“Walk with me, will you?” she called. “We’re going to be late.”
And if anyone pestered Lincon, she’d claim him too.
Lincon glanced over her, but Karlyn pulled him closer. “She’s alright,” he said.
The pair trailed her, talking about things besides their missing friends. She’d buy them both some fruit for the way home. And she’d have to keep an eye on Lincon to make sure he didn’t snatch anything, though Master Karnon would probably let him. His both had survived pillaging for as long as she could remember and often had children lingering, hoping for apples or sweets from his pocket. That was his rule. They could have something, but they had to ask.
The sparkle was missing from his eye today, but he pushed himself against his staff as he rose to greet them. “Eslaveth,” his word came more of a sigh. “Good to see you. I worried about that one yesterday.”
He motioned toward Karlyn who, for once, was ignoring the apples, intent on Lincon’s animated chatter.
“We’ve been looking for friends all day,” Eslaveth answered, handing her basket over. He’d fill it. She was too tired to look for the best of his fruit.
“I hope you find them,” he said. He picked up one of the larger apples, then shook his head at it. “It’s been a bad time all around.” His throat pumped, before he said, “I’m sorry about Breon.”
His name struck, muddling her thoughts and hurting her heart.
Her head snapped up. “What?”
The man stalled, hand lowering into the basket as his body stiffened. “No one told you?”
She didn’t want to know. “Told me what?” The man’s mouth moved until she nearly seized his shirt. “Told me what!”
“He’s was working on Lord Yaboron’s castle on the towers. He slipped.”
“He’s not dead,” she whispered, “Tell me he’s not dead.”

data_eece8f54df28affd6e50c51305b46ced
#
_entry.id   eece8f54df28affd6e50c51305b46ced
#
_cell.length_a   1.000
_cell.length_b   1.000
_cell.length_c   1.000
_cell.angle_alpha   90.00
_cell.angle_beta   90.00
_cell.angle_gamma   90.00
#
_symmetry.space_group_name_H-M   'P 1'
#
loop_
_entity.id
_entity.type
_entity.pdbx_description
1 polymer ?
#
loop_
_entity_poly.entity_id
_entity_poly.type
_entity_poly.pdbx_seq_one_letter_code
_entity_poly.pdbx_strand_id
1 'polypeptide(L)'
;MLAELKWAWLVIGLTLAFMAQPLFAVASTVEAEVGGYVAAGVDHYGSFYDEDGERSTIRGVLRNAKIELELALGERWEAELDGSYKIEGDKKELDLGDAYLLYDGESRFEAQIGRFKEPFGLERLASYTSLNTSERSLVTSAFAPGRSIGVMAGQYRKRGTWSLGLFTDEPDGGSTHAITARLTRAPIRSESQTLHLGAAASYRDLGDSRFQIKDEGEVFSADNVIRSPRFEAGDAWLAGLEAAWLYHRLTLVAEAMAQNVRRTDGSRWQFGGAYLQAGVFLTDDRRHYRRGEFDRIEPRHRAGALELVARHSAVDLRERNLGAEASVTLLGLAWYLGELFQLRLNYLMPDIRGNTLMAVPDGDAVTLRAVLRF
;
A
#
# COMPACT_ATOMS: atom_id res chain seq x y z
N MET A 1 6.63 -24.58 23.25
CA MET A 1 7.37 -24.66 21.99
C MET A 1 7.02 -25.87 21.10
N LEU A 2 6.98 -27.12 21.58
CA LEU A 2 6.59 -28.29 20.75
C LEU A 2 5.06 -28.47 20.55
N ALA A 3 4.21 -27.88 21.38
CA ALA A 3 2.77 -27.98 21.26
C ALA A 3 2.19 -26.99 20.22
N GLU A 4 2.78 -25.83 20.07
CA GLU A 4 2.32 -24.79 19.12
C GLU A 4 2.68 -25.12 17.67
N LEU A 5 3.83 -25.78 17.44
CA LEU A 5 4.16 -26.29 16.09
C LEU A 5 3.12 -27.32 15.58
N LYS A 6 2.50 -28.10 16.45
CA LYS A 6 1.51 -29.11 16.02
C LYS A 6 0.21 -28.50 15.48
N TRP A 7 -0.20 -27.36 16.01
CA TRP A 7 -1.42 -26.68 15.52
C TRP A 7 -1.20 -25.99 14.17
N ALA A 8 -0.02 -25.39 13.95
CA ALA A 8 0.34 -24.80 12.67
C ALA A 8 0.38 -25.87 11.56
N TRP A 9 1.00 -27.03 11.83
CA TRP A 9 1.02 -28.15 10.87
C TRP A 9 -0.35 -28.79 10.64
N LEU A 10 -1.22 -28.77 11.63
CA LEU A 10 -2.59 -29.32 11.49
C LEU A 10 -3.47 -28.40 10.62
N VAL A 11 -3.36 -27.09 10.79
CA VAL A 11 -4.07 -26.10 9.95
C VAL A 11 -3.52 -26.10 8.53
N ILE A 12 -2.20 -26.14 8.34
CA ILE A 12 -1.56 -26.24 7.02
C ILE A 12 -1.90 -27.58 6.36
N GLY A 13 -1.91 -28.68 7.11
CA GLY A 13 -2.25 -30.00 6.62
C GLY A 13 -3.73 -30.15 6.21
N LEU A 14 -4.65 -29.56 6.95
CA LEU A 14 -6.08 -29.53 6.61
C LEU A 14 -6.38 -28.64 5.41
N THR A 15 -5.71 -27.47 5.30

But the man’s shoulders began to shake, and he told her nothing at all. She stuffed her hands against her mouth, suppressing the cry that ripped from her chest. The merchant hurried around the booth to pull her into a stifling hug.
“I’m sorry,” he whispered, “I didn’t mean to tell you like that. I thought you knew.”
“Esla, what’s the matter?” Karlyn hurried up.
Eslaveth reached for his shoulder, panting to bring her breath back in. “We need to go home,” she choked.
“No, you stay with me, lad,” Karnon said. He nodded toward Eslaveth. “We’ll fill up the basket and see it safely home. You go on.”
She nodded, stepping backward. But go where? There was no need to rush, to save his life, even to kiss him before he died. He was gone and the last time she’d ever see him was yesterday morning when he’d smiled and waved on his way to work. She pressed her fingers against her temples, walking with steps meant to avoid scrutiny. No one spoke to her, though several sent sympathetic glances. She’d seen them that morning. She’d assumed they were for Karlyn.
Breon’s shabby little house looked even worse with the black scarf draped over the door. She’d expected to find it filled with neighbors, but the porch was empty. The door was shut, the shutters closed, and people had respected the gesture.
She knocked anyway, ignoring the cobbler who stepped to his porch, perhaps waiting to offer his own condolences to her. Her stomach tightened, but the shutter above in the little room Breon shared with Wendelis, cracked, then shut. Solid footsteps vibrated the boards, and she willed them to belong to Breon who would tell her it was all a mistake. But when the door opened, the gray face belonged to Wendelis, and she nearly didn’t recognize him when his smile was gone. He seized her shoulders, crushing her in an embrace. Breon’s mother sat near the hearth, staring at the wall.